Emiliano Salci and Britt Moran, the founders of Dimore Studio, kicked off their careers in 2005 with the opening of their gallery/home, now exclusively a showroom, in the courtyard of an old building in Via Solferino, in Milan’s Brera district.
The apartment bears numerous traces of its historic past, and over the years its suite of rooms, featuring distinctive ceilings, fireplaces and spacious windows, has provided the ideal setting in which to reveal the aesthetics and philosophy of Dimore Studio.
Emiliano and Britt do look back – to the 1930s, ’40s and ’50s in particular – but not with a sense of nostalgia. Their gaze is one of dynamic curiosity and discovery, expressed in a twofold approach. First, they design furniture, initially sold in limited editions by Nilufar gallery but is now brought together in a single broad collection.
Second, they create interiors, featuring their own work in combination with other items, whether by signature designers (such as Giò Ponti, Jean Royère and Fornasetti) or rescued from anonymity, from places whose locations are kept rigorously secret. Contrast is the keynote in the scenographic interiors they create, and their skilful orchestration ensures a continuous dialogue between the different elements involved, to the point where it becomes hard to tell an antique from what’s fresh off the drawing board.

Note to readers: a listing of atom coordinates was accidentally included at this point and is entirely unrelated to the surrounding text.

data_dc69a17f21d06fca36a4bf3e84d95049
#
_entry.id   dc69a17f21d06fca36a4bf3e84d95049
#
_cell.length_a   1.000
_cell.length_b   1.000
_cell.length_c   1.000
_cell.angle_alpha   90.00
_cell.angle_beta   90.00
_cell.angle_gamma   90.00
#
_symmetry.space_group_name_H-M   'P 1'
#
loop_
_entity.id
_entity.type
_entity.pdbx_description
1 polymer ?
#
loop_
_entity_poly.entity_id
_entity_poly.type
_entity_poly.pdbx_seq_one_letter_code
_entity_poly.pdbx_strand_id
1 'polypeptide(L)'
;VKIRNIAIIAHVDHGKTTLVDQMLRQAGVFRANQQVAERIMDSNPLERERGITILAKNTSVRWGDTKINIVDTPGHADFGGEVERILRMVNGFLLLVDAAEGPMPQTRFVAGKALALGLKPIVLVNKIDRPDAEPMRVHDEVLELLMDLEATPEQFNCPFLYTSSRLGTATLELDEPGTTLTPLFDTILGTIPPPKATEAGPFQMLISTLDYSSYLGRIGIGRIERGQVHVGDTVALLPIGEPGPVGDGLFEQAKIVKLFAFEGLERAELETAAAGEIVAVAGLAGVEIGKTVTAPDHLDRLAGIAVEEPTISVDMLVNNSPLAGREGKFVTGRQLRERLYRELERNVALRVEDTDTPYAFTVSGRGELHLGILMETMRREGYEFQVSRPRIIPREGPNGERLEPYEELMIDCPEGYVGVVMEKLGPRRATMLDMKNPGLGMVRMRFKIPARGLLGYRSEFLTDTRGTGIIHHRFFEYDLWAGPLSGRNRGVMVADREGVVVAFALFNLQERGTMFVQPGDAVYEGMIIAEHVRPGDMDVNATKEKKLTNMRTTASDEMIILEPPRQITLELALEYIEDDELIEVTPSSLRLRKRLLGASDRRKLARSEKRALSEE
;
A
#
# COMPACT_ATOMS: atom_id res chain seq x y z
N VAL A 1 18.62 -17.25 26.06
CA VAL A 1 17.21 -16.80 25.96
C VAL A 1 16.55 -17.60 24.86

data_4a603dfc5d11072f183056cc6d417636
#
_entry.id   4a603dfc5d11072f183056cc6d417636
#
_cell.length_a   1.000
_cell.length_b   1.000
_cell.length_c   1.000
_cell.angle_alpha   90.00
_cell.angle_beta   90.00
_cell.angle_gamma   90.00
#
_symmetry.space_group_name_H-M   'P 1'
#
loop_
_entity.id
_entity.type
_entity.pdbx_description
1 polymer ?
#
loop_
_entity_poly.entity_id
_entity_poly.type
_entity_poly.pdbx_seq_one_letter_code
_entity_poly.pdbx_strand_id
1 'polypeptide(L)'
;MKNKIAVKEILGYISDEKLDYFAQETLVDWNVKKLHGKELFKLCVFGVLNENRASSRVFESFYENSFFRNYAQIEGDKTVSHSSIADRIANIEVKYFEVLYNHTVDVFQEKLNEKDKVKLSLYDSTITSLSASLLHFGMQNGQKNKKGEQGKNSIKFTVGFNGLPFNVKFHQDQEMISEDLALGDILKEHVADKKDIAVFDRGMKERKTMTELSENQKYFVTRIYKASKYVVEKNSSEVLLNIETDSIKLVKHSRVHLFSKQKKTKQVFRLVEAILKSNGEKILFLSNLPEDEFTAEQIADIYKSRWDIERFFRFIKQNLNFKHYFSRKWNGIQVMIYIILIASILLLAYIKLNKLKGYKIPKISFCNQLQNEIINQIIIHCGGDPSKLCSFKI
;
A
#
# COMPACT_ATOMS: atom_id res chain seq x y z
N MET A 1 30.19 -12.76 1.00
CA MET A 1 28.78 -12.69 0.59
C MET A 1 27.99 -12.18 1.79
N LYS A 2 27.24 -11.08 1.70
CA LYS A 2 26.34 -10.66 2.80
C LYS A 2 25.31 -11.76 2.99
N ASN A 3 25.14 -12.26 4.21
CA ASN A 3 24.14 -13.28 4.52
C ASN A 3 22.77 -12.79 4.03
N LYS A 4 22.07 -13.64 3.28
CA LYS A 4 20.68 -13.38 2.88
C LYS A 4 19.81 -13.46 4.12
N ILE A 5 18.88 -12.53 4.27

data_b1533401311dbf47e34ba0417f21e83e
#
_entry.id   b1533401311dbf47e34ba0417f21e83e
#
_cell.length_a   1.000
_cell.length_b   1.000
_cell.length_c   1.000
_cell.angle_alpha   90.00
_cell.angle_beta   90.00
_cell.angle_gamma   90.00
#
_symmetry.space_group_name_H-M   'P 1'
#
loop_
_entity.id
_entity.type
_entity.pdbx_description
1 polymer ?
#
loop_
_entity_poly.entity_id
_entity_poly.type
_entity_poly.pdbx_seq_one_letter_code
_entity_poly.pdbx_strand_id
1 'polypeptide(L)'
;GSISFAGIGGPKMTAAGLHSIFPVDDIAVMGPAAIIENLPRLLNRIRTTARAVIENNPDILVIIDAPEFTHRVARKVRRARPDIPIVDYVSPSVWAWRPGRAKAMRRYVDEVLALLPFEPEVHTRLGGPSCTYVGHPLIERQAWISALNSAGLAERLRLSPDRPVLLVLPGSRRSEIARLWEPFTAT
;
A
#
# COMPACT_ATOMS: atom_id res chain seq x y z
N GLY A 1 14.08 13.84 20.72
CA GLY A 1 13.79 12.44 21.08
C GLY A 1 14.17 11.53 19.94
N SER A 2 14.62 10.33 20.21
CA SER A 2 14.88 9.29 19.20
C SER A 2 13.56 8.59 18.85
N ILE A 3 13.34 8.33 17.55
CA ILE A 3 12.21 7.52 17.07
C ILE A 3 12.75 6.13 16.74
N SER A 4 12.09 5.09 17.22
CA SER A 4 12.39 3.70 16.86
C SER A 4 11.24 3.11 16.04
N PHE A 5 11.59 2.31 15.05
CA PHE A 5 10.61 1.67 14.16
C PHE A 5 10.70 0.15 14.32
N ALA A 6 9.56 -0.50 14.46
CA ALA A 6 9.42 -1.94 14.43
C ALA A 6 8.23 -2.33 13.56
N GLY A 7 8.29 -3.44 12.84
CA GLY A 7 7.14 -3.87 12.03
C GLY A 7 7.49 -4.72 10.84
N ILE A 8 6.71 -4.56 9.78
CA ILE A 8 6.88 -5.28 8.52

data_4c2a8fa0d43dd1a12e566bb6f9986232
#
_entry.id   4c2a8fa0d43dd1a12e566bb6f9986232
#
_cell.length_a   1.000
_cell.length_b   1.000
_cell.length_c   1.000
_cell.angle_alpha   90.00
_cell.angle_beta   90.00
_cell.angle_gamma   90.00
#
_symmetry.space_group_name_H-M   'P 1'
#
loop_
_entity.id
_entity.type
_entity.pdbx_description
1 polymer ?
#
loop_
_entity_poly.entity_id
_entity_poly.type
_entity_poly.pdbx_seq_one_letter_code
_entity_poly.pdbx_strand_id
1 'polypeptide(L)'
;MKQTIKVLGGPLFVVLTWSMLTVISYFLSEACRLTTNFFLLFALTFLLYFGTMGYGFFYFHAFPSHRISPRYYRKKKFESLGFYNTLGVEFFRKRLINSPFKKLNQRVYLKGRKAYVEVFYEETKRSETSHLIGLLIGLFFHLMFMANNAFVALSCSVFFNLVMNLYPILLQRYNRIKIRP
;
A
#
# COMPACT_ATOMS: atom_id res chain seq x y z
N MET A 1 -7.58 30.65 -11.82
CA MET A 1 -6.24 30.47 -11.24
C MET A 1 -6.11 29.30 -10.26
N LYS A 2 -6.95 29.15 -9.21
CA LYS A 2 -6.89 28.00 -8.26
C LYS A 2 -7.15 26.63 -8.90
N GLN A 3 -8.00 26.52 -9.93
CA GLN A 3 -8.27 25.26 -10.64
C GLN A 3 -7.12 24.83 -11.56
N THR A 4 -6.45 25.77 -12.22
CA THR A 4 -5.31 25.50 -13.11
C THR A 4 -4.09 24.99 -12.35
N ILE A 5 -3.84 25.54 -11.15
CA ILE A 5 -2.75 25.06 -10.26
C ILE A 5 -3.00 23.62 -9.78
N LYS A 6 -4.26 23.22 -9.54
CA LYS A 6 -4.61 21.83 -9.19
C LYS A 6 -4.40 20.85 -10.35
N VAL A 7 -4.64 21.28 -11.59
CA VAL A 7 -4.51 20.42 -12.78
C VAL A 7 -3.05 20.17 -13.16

A bookcase sculpture from their collection (pictured above), a ceiling lamp that turns in the air like a mobile, an antique armchair given a new lease of life by an unlikely fabric, a background formed by a dusty-tinged wall on which hangs a shining new puzzle-carpet – this is the vocabulary of their sophisticated and exciting language. As Emiliano and Britt readily admit: “We both love the Novecento, and it isn’t hard to see our work as a tribute to the applied arts of the last century.”
Their space displays an affinity to historical references that go along with their own sensibilities and their expert use of colours and materials, with a preference for metals softened by patina but also for surprising combinations. These are the typical ingredients of their schemes for both public spaces and private apartments. They have often come up with original ideas that became established trends, such as the brass cladding for the rather severe kitchen unit in what was then their home, given the look of a Donald Judd sculpture.
Design, art, architecture and fashion all filter down into their work, judiciously blended with shrewd purchases from the antique markets and old craft workshops that they browse as free spirits, buying on the premise of love-at-first-sight. “When we start out designing an interior, we prefer not to wipe out the pre-existing framework, because spaces, like people, want to be respected,” Emiliano and Britt explain. “We want to engage in conversation with the client, rather than impose our own predetermined point of view.”